Gow: V8 expansion plans against the grain

V8 Supercars is again planning to spread its wings internationally in 2015

V8 Supercars is again planning to spread its wings internationally in 2015

V8 Supercars’ latest push to add international fixtures to its calendar will need to buck global trends in order to succeed, warns respected touring car promoter Alan Gow.

Gow, who manages V8 Supercars star James Courtney, is a long-time promoter of the British Touring Car Championship as well as heading up the FIA’s Touring Car Commission.

V8 Supercars CEO James Warburton announced in Adelaide earlier this month that the Australian championship aims to add a further three international events to its schedule over the coming years.

The category hopes to have two events in the United States next season and says it’s also in discussions with a further five countries about hosting races.

Despite fanfare over gaining FIA international series status under Martin Whittaker’s leadership in 2011, the championship currently boasts no races outside Australasia.

Gow, meanwhile, has impressively rebuilt the British Touring Car Championship over the last decade since returning to its helm.

In 2014 the BTCC boasts a 31 grid, featuring 11 different marques and a license entry system for the first time.

Focussing on the local market has been a cornerstone of Gow’s approach to the BTCC, and, according to the ex-pat Australian, should likewise be the priority for V8 Supercars.

“I’ve yet to see a domestic championship of anything successfully become an international championship,” Gow told Speedcafe.com.

“Everyone has tried it. NASCAR has tried it and failed. CART tried it and died trying to do it. DTM tried and soon withdrew.

“You’ve got to understand where your place is in the world. If we took the BTCC to Saudi Arabia it wouldn’t be very popular either. You don’t want to ever lose the home ground support that you’ve got for it.

“Around the Asia-Pacific reason is fine (for V8 Supercars). New Zealand is a natural location, as well as other places in Asia, but time and time again people have tried this (international expansion) and it doesn’t work.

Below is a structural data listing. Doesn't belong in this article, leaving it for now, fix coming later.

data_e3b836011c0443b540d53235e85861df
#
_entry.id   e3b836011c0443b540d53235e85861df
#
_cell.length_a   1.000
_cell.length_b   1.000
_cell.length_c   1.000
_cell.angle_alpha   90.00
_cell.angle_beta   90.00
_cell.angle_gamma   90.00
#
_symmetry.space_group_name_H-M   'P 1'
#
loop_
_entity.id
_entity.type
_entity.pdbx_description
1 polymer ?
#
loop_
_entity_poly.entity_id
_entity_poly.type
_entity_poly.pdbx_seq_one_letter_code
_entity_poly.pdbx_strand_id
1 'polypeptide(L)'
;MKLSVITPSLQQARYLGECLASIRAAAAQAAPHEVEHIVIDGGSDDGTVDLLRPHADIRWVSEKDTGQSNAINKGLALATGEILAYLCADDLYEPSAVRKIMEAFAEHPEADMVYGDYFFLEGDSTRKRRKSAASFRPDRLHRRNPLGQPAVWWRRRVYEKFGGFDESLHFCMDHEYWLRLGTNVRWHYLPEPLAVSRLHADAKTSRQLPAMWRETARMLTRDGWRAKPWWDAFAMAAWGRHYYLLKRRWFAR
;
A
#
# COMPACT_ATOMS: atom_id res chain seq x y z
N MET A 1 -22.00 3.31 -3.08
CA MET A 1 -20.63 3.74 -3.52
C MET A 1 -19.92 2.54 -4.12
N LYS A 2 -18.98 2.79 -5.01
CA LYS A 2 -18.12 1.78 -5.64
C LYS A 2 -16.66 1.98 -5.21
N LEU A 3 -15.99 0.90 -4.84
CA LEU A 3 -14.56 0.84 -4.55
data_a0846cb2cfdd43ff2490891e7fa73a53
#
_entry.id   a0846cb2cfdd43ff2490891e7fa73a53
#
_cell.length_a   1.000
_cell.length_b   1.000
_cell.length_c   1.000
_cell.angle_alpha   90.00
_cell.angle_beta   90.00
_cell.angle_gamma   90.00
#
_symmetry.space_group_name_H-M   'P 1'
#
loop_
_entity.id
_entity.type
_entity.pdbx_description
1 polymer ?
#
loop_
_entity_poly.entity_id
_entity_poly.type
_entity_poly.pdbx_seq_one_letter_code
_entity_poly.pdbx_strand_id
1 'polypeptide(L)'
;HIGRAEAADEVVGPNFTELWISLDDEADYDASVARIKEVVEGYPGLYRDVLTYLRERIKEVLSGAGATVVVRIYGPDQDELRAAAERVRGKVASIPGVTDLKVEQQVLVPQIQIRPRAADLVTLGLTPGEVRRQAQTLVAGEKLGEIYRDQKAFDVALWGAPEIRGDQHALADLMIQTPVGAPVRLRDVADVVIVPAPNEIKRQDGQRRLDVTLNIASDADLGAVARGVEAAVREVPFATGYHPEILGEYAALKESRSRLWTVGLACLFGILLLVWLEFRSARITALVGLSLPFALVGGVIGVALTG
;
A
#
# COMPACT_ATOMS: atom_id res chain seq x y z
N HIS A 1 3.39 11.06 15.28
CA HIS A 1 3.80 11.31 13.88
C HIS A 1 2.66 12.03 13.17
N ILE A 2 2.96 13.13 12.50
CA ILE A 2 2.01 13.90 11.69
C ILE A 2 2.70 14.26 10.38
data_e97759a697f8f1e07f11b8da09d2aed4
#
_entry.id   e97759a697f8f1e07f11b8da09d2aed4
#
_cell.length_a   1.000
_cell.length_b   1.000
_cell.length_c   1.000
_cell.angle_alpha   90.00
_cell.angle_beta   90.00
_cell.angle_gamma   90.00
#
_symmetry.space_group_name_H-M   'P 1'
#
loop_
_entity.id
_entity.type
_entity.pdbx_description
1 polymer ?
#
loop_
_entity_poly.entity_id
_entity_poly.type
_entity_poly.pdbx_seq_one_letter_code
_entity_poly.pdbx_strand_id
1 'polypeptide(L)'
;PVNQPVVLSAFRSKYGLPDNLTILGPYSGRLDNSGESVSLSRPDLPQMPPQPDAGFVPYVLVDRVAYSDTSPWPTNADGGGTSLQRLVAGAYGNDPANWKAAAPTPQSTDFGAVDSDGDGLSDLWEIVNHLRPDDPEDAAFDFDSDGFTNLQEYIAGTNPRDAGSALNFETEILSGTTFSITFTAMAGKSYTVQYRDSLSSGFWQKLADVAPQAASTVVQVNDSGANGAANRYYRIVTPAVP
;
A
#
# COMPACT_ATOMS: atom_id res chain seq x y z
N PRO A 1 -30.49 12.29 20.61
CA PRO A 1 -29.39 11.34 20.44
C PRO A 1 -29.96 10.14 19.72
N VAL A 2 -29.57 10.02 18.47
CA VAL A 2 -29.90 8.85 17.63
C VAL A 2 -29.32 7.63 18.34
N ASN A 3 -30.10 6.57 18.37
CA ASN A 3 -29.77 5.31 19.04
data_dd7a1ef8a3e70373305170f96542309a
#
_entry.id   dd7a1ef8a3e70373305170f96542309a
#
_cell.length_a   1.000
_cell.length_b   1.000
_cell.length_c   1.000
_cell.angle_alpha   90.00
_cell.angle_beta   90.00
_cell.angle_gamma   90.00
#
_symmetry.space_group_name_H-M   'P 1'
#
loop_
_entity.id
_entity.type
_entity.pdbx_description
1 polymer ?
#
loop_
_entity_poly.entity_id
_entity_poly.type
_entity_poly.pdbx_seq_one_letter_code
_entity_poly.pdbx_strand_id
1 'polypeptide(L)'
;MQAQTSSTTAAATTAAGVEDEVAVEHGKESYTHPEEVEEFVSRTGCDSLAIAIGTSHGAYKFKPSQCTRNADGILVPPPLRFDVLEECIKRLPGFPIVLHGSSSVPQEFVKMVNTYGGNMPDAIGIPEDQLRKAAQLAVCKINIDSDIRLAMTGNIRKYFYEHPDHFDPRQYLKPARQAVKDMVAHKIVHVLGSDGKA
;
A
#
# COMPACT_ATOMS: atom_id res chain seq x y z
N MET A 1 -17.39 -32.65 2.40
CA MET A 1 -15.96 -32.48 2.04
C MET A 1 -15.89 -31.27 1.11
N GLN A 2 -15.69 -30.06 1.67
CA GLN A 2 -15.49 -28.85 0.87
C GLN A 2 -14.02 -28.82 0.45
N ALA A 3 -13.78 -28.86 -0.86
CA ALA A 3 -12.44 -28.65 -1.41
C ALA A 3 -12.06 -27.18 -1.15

“What works in America doesn’t necessarily work anywhere else. What works in Australia doesn’t necessarily work anywhere else.

“You’ve seen the demonstration of that when you (V8 Supercars) have gone overseas and three men and a dog have turned up, comparatively speaking.

“You’ve just got to be careful that you don’t ignore your home ground support.”

Gow added that the prospect of taking the BTCC outside of Britain would be little more than “a vanity exercise”.

“We were offered to go and do Dubai years ago and a couple of other places as well, but we elected not to do it,” he revealed.

“We were asked to do Macau a few years ago before the WTCC started going there, but we just wouldn’t do it.

“Taking it outside Britain is a vanity exercise for the drivers who’d like to drive their car at Spa or wherever.

“There’s no upside for us, apart from getting a bit of a cheque from the promoter. Who wins out of it?

“And increasingly, other national championships aren’t doing it. NASCAR realised it, the DTM realised. They are good, domestic championships.

“If they (V8 Supercars) want to expand a bit more then good on them, but you’ve just got to be careful what you wish for.”

The collective financial health of the V8 Supercars paddock has proven a particular concern over the last 18 months as the cost of the Car of the Future changeover coincided with a decline in television revenues.

Although still providing high-quality, competitive racing, the situation has seen the field decline by three to 25 cars this year.

“It’ll always get down to costs,” added Gow of the challenges at hand for V8 Supercars and its teams.

“As long as you keep the costs under control for what you’re delivering then you’ll be fine.

“The size of the wheel nuts and so on is immaterial. Don’t sweat the small stuff. It’s the big stuff you’ve got to look at and that is cost.”

Introduced in 2011, the BTCC’s ‘Next Generation’ cars are similar in concept to V8 Supercars’ Car of the Future, with road car body panels fitting over a control chassis.

Unlike the Australian championship, the majority of the field carries a ‘generic’ TOCA engine package.

Also helping control costs, a higher percentage of each car in Britain is of control specification, including the entire front suspension.

The Team Dynamics-run Honda and Triple Eight MG efforts are the only factory teams currently in the BTCC, while V8 Supercars boasts four manufacturers following the addition of Nissan and Volvo over the last two seasons.

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